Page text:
How To Move House With Fish Tanks

If you're a fish keeper, the prospect of moving house is a scary one. If you've got tropical fish of any decent size, concerns about keeping them healthy and happy during the move are paramount. Here are some tips from an old hand who had moved more fish tanks than she dares count.

Firstly, and perhaps most importantly, set aside a time for just moving the tanks. Either move your fish and tanks before you move the rest of your possessions, or afterward. If you move them whilst you are trying to move everything else as well, mistakes will be made and fish will be left to sit in boxes and bags much longer than need be.

If you have large fish, buy large plastic boxes rather than bagging them. That will allow you to save more of the tank water (good for minimizing shock when they go into the new tank,) and give them more swimming room whilst they are being moved. Use separate boxes for large specimens, or very aggressive fish. Fights can break out when the fish are stressed.

Many experts agree that saving as much of the tank water as possible is a good idea. Saving the tank water will mean that your fish go into familiar conditions and it will also help flatten out any variances in pH and other changes that can come with water in a new area.

When it comes to moving the tank itself, tanks 55 gallons or smaller can simply be drained of water and supported by a strong board under the tank. This saves you from digging out the substrate and carting it separately. It is important, however, that you remember to support the bottom of the tank with a strong board. Failure to do so could result in cracking the bottom of your tank, which is the last thing you need especially when moving.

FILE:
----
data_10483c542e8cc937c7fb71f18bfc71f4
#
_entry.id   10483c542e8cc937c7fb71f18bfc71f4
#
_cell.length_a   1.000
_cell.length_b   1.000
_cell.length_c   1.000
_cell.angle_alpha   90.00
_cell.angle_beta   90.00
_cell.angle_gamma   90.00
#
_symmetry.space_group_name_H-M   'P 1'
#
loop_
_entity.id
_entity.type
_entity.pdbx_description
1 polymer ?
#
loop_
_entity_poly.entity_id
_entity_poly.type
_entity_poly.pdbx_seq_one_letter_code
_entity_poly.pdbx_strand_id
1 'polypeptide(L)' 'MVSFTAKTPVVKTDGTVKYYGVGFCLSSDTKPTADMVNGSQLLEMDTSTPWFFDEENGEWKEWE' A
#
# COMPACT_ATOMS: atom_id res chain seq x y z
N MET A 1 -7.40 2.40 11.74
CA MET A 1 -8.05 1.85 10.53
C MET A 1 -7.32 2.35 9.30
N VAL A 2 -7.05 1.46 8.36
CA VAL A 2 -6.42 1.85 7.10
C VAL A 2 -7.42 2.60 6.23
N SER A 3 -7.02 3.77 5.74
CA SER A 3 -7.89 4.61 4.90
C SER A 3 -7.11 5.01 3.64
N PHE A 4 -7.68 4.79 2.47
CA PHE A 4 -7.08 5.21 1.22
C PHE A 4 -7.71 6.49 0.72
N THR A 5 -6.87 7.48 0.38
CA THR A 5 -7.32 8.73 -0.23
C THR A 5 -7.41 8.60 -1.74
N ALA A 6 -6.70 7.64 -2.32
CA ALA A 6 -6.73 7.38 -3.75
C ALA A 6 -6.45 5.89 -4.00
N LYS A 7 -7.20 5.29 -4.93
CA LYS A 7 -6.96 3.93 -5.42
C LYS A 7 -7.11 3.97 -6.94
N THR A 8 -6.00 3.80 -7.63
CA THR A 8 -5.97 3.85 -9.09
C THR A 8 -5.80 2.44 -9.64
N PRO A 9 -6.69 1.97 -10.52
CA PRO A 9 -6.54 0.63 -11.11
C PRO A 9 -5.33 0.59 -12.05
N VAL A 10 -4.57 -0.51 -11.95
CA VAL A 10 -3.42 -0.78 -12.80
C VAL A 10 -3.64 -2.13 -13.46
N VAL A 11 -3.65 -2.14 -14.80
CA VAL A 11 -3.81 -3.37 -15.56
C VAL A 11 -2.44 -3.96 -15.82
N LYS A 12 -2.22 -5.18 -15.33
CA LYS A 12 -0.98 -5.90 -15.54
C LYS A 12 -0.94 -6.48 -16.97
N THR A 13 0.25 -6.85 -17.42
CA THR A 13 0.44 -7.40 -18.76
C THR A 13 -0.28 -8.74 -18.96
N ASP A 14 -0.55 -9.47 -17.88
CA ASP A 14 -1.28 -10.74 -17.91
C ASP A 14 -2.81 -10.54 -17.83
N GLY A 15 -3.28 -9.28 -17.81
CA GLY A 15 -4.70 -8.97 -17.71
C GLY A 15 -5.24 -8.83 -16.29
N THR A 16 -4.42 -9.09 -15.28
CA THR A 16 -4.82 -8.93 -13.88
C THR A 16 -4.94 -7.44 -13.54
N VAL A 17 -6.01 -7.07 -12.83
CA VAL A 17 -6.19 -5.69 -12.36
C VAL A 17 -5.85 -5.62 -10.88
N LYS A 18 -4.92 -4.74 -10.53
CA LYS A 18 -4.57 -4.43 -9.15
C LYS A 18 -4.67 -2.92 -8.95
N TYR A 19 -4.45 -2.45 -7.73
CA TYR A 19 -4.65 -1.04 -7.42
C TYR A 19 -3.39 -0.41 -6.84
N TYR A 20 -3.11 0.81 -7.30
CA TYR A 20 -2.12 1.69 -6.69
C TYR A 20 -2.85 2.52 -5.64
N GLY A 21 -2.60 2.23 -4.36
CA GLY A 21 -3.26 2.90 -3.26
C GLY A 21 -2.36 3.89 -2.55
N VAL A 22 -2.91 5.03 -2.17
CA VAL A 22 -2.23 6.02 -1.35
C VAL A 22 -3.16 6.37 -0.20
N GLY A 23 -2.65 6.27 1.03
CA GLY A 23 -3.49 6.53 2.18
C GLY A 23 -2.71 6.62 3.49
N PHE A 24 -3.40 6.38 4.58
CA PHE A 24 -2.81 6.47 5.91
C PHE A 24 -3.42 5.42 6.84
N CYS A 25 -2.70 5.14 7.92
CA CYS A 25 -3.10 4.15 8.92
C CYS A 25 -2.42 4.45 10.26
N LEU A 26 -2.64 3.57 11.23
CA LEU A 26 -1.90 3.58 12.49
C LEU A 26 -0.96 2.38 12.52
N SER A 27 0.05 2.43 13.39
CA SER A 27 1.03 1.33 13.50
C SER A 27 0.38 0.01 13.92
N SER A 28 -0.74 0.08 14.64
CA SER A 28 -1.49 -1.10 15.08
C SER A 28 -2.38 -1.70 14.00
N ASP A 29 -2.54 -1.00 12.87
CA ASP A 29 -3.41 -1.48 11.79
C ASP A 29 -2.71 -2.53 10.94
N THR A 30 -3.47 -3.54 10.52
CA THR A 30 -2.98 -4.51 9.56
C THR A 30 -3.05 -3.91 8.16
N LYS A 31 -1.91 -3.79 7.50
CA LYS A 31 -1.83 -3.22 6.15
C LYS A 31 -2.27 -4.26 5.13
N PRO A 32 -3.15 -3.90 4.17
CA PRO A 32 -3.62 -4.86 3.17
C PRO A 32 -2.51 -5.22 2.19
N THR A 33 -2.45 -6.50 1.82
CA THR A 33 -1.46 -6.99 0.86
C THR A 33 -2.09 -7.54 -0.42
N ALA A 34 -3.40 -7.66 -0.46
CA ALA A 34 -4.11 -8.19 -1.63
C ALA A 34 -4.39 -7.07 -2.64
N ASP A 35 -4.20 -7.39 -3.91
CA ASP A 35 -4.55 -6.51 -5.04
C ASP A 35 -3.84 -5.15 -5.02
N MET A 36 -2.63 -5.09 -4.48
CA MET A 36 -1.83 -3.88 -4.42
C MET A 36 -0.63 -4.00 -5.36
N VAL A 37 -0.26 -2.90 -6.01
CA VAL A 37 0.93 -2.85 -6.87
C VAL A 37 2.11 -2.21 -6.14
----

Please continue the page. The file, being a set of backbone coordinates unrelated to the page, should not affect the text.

If you have bottom dwelling fish like loaches, they too can be left in the tank in an inch or so of water if the move will not take longer than a couple of hours.

Move larger tanks and fish first. They will be the most difficult and unwieldy and larger fish are at more risk during transit because it's hard to provide them with the same sort of volume of water and security that you can provide smaller fish.

If you have several tanks, don't break tanks down until they are going to be moved. It's best to minimize the amount of time your fish spend sitting in boxes and bags and cooling water. Fish are one thing you don't want to get packed up early.

By following these rules, I've managed to move fish as big as Oscars with no ill effects whatsoever. It is quite possible to move fish safely if you take your time, don't try to pack them early and be careful with the bottoms of tanks.

Good luck with your move!

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Silver Poet 6 years ago from the computer of a midwestern American writer

Thanks. I plan to take my fish with me if I move. Good hub!


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